"It will be our duty, and we will set about it without delay, to disorganise and break up the Irish Constabulary that for the past 30 years have stood at the back of the Irish landlords - bayonet in hand. The pay of these men, which is taken out of the pockets of the Irish tenants, is voted yearly in the English Parliament, and not an Irish member could be found to protest against it. Let us now see that, instead of the twelve hundred thousand pounds a year which is devoted to pay the Irish Constabulary, that not one hundred thousand will go for that purpose : then I would like to see the landlord who would face the Irish tenant. I tell you that the hour we take away the bayonet of the Irish policeman that hour the landlords will come to ask us for a settlement of the land question..." - John Dillon (pictured), 1880.

John Dillon was born on the 4th September 1851 - 168 years ago on this date - and was educated at Trinity College Dublin and the Catholic University of Louvain, before studying medicine and eventually qualifying as a surgeon. He was active in the Land League and was among those who organised a campaign whereby tenants paid their rents to the League instead of their landlords and, if the tenants doing so were evicted, they would receive financial assistance from a general fund established for that purpose. As a result of his involvement in this campaign, he spent a number of months in jail.

In 1880, he was elected as an M.P. for Tipperary but resigned from that seat in 1883 for health reasons ; he was elected again in 1885 for the East Mayo area, an area which he spoke up for, politically, until 1918, when he lost his seat in the election held in December that year ; Éamon de Valera outpolled him by 4,461 votes.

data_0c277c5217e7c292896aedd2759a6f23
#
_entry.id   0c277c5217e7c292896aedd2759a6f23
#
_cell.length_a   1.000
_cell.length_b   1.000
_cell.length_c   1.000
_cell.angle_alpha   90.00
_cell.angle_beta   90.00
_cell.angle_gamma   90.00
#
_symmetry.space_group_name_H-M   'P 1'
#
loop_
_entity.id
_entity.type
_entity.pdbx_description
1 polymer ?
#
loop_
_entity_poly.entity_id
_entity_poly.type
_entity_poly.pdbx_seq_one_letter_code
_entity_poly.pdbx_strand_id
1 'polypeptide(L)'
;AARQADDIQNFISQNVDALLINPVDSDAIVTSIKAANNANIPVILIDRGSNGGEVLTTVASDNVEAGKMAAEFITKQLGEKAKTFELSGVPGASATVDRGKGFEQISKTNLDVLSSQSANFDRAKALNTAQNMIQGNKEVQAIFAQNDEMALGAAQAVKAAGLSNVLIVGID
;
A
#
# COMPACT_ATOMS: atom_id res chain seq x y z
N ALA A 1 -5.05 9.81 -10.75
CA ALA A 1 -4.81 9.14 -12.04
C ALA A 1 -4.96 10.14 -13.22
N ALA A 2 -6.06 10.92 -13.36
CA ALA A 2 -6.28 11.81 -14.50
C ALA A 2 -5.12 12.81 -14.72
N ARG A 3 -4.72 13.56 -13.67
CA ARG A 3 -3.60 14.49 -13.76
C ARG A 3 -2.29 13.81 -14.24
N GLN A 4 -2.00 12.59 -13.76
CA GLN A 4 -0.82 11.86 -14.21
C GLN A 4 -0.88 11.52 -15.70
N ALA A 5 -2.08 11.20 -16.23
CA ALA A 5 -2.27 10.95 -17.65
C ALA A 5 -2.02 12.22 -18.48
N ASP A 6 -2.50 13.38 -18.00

He was torn between his heart and his head in regards to the 1916 Rising ; he couldn't bring himself to support the 'dissidents' but neither could he fully condemn them - "I say I am proud of their courage and, if you were not so dense and so stupid, as some of you English people are, you would have had these men fighting for you, and they are men worth having...ours is a fighting race...the fact of the matter is that what is poisoning the mind of Ireland, and rapidly poisoning it, is the secrecy of these trials and the continuance of these executions. I do not think Abraham Lincoln executed one single man, and by that one act of clemency, he did an enormous work of good for the whole country. Why cannot you treat Ireland as Botha treated South Africa - victims of misdirected enthusiasm and leadership? (The rebels showed..) conduct beyond reproach as fighting men. I admit they were wrong ; I know they were wrong ; but they fought a clean fight, and they fought with superb bravery and skill, and no act of savagery or act against the usual customs of war that I know of has been brought home to any leader or any organised body of insurgents.."

He died, aged 76, on the 4th of August, 1927, and is buried in Glasnevin Cemetery, in Dublin.


Colm Keena reports on a new survey on low pay and talks to workers caught in the trap.

By Colm Keena.

From 'Magill' Magazine, May 1987.

John and Maire have been married for four years and live in a privately rented flat in the centre of Dublin. The flat is small, and a fireplace in the sitting room is the only source of heating. Recently, the health authorities deemed their flat to be unsuitable for families, being damp, cold, dark and crowded. John and Maire's two-year-old child is often sick, and has twice been to hospital. They pay £15 per week for the flat.